I remember when I last bought a washing machine. I bought mine from John Lewis. It was an interesting experience. I couldn’t take it away with me because the car wasn’t big enough so they had to deliver it. Which meant that I paid them several hundred pounds and all I got in return was a piece of paper. And their promise to deliver the machine the following week….provided that there was someone at home and they could get access etc etc.
Now I know that JL is a trusted brand but on my way home I began to question whether I’d done the right thing. Perhaps we wouldn’t be in when they called. Perhaps I should have bought a different machine. Perhaps I could have got a better price elsewhere. And the more time elapsed, the more uncomfortable I became.
You see when you buy a washing machine what you’re really paying for is years and years of having your clothes washed for you. It’s a truly wonderful appliance which will save you hundreds, if not thousands, of hours over the course of its life. And if you don’t believe me think back to the last time you went travelling with a rucksack and had to wash your clothes by hand.
But when I’d just paid for my washing machine I had yet to see any of that benefit. All I had was a piece of paper and a promise to deliver in a few days’ time. So I began to suffer buyer’s remorse.
That moment when I paid over the money is known in the world of Customer Service as a Moment of Truth. A Moment of Truth is a time in a business relationship when emotions are running particularly high. The moment a sale is agreed is a classic Moment of Truth. As is the time when money changes hands. And another is when something goes wrong and a customer makes a complaint. These are the times when it really counts to impress your customers with your service.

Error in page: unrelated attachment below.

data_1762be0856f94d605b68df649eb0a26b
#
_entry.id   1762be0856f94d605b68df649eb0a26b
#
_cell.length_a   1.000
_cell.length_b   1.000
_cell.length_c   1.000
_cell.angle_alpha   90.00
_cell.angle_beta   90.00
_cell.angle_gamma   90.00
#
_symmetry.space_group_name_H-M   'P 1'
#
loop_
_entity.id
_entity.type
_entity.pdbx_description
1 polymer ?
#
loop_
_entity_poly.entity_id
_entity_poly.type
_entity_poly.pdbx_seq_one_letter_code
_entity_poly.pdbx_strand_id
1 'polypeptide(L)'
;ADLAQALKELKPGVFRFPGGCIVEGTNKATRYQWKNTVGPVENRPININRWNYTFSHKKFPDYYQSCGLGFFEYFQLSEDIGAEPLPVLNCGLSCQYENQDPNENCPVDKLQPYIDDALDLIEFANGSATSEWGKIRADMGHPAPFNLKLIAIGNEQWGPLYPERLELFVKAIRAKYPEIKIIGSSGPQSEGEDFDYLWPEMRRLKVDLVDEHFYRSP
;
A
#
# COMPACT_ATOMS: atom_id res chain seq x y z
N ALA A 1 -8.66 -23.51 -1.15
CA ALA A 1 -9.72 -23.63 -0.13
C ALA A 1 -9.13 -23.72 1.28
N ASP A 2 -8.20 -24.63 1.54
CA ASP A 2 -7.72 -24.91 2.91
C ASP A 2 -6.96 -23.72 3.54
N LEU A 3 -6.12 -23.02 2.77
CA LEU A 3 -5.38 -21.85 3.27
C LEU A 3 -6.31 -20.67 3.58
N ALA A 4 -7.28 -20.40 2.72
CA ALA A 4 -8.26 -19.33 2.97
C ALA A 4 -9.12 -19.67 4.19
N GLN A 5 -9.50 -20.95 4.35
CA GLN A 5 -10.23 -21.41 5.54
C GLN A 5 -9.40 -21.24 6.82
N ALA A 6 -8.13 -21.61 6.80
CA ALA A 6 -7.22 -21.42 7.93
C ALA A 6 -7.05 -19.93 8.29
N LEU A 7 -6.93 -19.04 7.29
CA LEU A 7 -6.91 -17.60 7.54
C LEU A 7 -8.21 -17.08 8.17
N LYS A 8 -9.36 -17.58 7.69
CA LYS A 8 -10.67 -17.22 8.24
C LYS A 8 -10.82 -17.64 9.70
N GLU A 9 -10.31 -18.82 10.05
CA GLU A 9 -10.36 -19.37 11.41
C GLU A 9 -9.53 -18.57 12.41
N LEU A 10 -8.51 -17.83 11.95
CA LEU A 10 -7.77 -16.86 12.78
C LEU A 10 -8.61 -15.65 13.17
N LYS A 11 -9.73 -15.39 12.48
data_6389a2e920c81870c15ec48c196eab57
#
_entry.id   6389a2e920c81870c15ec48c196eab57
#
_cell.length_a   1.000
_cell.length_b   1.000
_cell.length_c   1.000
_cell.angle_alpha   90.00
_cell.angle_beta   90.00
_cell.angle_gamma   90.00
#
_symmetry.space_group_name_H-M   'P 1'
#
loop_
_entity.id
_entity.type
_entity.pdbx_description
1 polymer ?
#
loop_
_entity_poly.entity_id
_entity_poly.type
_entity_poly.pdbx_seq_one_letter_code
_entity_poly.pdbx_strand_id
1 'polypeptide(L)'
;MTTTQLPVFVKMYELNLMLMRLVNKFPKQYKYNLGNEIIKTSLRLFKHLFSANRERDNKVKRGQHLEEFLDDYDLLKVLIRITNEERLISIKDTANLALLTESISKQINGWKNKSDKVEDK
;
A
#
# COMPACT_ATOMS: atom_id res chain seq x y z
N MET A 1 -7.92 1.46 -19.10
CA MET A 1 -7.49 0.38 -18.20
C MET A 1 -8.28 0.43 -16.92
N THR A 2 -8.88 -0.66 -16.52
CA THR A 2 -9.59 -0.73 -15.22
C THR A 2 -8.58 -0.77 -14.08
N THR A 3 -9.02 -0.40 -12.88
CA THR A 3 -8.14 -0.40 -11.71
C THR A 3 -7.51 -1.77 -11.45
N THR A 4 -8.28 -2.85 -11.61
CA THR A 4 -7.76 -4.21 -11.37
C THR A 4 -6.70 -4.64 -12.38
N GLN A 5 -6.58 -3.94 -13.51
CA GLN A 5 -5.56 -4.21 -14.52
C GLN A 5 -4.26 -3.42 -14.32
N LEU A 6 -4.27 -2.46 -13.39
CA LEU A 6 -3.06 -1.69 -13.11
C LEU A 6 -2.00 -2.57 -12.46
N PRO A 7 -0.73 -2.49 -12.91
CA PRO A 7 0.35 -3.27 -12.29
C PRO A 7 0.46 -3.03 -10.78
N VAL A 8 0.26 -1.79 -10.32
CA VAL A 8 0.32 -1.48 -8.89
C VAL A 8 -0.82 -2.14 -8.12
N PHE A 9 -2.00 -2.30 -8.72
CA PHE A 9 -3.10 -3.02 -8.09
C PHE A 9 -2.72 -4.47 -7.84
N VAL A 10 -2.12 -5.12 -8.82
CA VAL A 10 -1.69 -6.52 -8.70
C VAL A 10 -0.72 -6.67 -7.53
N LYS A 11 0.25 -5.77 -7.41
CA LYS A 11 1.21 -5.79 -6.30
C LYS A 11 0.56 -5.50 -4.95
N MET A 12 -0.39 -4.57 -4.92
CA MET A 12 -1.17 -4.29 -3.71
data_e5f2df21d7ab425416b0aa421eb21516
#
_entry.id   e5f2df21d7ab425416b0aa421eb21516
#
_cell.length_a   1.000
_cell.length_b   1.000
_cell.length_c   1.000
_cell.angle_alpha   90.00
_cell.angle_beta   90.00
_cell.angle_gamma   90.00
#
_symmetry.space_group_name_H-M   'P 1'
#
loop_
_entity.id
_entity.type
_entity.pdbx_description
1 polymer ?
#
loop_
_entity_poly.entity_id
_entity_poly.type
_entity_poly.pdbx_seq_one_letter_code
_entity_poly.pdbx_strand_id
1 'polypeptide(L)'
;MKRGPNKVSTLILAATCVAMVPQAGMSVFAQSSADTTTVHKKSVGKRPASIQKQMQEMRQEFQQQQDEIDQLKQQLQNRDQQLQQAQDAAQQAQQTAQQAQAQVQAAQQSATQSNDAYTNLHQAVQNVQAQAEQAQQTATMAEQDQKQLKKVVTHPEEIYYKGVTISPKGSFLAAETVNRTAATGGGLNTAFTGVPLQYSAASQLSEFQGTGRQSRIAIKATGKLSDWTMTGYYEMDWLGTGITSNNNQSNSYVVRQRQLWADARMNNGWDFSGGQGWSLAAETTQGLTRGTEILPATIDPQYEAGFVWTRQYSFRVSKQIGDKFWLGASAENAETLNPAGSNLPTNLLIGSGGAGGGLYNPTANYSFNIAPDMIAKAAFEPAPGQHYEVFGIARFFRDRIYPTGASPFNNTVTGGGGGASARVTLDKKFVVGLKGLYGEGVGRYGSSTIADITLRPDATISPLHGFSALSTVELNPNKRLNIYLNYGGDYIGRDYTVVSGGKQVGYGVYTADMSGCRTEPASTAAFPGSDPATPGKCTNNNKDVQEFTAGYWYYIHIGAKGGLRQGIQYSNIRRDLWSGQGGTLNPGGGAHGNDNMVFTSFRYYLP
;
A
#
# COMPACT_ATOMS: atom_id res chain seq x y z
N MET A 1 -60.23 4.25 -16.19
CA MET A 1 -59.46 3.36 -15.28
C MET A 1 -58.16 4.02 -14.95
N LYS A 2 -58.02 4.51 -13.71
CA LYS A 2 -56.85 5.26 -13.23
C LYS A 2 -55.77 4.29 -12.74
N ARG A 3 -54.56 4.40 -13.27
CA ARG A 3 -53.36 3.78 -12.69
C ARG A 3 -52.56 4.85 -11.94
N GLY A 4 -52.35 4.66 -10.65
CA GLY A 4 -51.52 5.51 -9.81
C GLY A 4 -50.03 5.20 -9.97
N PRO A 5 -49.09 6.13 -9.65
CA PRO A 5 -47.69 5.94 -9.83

Now my washing machine is getting quite old (it’s probably time I bought a new one that’s more energy efficient) and expect John Lewis have changed their practices since the time I’m talking about. But if JL had handed me a piece of paper saying that I could return the machine if I didn’t like it when it arrived, or if they had written me a nice letter or even if they’d handed me a chocolate I would have felt differently about my purchase. I would have left feeling much more comfortable.
So it’s worth spending some time asking yourself what are the Moments of Truth in your business. And making sure that you’re doing something to wow your customers when it really counts. If you do this you’ll have customers for life.